Warsaw, the capital of Poland, was founded in the 13th century on both banks of the Vistula River.
Warsaw is a place full of life and has its own distinctive atmosphere. However, the city has a sad history. During the second world war, the city was destroyed and then rebuilt. The current capital Warsaw is full of life, shopping malls and skyscrapers.
Architecture in Wroclaw
Warsaw Royal Castle
The attractive place for tourists is the Old Town – on the World Heritage list of UNESCO. Extremely attractive is also the Royal Route, the Chopin museum and site of a former Jewish ghetto.
The Castle Krolewski (Royal Castle), which was originally built in the 13th century and was the seat of Mazovian dukes. Upon transfer of power (domination) from Krakow to Warsaw became the seat of the king and the government. Except for this one castle there can be found another royal residence, the Wilanów Palace. During your stay in Warsaw, you should also visit the Lazienki Palace, which is called “The Water Palace”.
Krakow, the former royal capitol of Poland, with its rich history, displays all the great European architectural styles – Romanesque, Gothic, Renaissance, baroque, and art nouveau. Find the world’s largest late-Gothic altarpiece within the darkened interiors of St Mary’s Basilica, and then step out into the sunshine to see the gleaming 16th-century Renaissance Cloth Hall, in the old town square.
Pay your respects with a visit to Auschwitz, the largest of the concentration and death camps of the “Final Solution” atrocities committed by the Nazis in World War 2.
Or get underground at the UNESCO world heritage listed Salt Mine Wieliczka. Opened in the 13th century, the mine produced table salt continuously until 2007.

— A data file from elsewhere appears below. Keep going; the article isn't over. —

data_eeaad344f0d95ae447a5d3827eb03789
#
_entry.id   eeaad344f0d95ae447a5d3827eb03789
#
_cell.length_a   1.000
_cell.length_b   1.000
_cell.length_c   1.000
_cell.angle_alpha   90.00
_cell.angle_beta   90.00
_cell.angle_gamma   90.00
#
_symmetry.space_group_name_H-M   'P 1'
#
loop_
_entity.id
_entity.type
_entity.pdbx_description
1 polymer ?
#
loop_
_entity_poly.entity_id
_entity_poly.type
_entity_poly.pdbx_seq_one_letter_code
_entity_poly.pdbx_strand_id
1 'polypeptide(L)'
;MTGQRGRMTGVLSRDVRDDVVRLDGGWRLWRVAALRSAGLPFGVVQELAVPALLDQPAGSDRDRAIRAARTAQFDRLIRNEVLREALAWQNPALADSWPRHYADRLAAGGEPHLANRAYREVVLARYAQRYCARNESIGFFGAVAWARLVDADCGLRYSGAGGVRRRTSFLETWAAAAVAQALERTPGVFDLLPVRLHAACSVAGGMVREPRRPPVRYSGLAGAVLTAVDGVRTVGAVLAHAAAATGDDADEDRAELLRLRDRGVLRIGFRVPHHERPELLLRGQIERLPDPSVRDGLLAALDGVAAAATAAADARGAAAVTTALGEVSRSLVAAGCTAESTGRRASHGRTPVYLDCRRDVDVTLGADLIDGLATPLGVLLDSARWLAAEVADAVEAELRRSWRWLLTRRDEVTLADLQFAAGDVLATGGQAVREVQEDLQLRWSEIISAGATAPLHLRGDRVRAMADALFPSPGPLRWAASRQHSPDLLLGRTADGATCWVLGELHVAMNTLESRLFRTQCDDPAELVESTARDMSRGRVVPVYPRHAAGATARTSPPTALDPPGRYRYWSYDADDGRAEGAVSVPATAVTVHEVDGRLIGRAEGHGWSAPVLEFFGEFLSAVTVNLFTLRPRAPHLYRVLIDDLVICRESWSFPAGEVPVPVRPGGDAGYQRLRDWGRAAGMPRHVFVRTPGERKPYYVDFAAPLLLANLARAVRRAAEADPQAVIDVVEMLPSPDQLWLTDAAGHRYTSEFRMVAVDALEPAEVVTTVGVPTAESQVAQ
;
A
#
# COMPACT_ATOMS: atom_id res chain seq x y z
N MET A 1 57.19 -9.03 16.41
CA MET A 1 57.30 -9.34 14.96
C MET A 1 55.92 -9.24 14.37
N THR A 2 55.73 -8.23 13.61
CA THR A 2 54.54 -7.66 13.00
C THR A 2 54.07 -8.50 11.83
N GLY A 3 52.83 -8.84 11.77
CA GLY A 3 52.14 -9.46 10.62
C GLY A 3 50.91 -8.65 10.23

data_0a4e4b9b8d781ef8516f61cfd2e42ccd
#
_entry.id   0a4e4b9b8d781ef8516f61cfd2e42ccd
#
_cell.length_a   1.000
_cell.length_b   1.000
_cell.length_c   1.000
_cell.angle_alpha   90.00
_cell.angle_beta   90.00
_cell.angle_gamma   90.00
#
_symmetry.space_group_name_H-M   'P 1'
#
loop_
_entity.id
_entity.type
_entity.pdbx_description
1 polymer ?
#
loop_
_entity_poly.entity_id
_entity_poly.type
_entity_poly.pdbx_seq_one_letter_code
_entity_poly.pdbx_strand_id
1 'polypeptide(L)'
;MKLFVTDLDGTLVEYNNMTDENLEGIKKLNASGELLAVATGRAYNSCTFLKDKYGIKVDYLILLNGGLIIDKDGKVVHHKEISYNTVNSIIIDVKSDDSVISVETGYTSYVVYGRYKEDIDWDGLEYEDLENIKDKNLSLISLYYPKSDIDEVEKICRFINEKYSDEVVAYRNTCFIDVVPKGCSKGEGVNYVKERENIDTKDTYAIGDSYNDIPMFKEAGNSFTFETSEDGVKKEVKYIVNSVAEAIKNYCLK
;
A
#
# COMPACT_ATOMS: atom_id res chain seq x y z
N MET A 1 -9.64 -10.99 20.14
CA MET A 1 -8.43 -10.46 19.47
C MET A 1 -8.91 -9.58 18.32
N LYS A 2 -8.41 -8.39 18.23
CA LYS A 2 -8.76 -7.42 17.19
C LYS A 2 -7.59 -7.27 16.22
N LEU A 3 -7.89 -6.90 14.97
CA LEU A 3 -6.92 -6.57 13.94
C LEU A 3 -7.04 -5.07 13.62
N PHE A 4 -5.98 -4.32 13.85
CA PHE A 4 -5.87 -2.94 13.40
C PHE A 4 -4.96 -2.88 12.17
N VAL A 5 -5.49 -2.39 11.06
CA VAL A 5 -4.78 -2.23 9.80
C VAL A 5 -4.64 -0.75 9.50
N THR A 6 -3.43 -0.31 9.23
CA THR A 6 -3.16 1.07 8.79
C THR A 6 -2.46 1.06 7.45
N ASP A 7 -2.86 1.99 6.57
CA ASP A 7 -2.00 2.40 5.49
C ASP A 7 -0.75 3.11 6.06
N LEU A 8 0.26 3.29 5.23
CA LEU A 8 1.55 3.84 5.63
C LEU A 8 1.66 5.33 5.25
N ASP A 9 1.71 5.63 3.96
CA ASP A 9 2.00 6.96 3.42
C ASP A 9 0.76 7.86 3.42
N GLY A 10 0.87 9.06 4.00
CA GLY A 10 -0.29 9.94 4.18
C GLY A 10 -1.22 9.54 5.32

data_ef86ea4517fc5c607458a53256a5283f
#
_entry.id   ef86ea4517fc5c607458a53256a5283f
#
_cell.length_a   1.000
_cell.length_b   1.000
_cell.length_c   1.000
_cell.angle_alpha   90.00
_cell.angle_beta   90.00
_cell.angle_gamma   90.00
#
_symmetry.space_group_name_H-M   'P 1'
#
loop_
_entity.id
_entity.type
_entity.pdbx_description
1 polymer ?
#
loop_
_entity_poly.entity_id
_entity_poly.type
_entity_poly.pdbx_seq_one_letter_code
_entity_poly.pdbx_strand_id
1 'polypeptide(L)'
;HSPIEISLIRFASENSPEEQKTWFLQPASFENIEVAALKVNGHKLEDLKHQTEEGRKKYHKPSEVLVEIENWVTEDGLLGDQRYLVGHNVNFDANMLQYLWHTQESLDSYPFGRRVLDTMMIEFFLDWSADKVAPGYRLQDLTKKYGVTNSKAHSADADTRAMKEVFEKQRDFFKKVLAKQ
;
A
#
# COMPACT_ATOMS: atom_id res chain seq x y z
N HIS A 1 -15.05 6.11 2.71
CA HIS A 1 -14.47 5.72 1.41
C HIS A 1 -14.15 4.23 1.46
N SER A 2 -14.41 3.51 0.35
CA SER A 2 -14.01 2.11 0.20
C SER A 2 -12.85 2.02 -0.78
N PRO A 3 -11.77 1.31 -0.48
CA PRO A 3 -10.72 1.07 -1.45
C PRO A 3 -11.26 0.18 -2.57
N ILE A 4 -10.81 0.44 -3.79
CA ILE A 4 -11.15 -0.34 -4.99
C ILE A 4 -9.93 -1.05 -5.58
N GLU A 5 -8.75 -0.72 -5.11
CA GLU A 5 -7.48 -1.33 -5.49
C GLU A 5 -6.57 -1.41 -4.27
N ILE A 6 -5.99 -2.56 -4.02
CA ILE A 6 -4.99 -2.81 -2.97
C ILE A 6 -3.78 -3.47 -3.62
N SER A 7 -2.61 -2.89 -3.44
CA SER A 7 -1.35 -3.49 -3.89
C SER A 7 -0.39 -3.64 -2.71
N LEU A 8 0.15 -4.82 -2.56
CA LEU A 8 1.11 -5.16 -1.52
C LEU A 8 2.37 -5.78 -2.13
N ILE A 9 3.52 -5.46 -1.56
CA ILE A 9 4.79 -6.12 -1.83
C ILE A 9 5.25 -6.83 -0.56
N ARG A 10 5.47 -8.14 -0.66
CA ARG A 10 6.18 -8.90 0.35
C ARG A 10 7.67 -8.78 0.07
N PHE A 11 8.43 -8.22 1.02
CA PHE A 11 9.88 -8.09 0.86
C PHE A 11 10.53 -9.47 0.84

Krakow Old Town Square
„PARIS OF THE NORTH“
Church St. Joseph, Krakow
Wroclaw with its idyllic location on the Odra River, is a must see. The city comprises 12 islands, 130 bridges and verdant riverside parks. The beautifully preserved Cathedral Island is a treat for lovers of Gothic architecture. Having absorbed Bohemian, Austrian, and Prussian influences, the city has a unique architectural and cultural make-up, which is best symbolized by its magnificent market square (Rynek).
Gdańsk has a unique feel that sets it apart from other cities in Poland. Centuries of being the maritime hub, with the ebb and flow of history, as a major Baltic port; have left its mark with its distinctively un-Polish architecture, narrow streets, all which has been influenced by a united nation of wealthy merchants who helped shape the city’s past, are highlighted in such a small area.
If there is any cuisine that is known for being hearty, it’s Polish food. Pierogi are perhaps one of the most widely known and loved of the Polish dishes. These stuffed dumplings can contain a variety of different ingredients, typically beef or pork and are quite a versatile dish in that it can be made sweet with plum or apricot. Gołąbki which is seasoned meat and rice wrapped in boiled cabbage leaves. Kolaczki is perhaps one of the most popular desserts from Poland. These are folded cookies that contain a fruit filling (usually apricot) or a sweet cheese filling and are lightly dusted with powdered sugar. Of course, these foods have to be enjoyed with a glass of Polish Vodka.
So, welcome to Poland!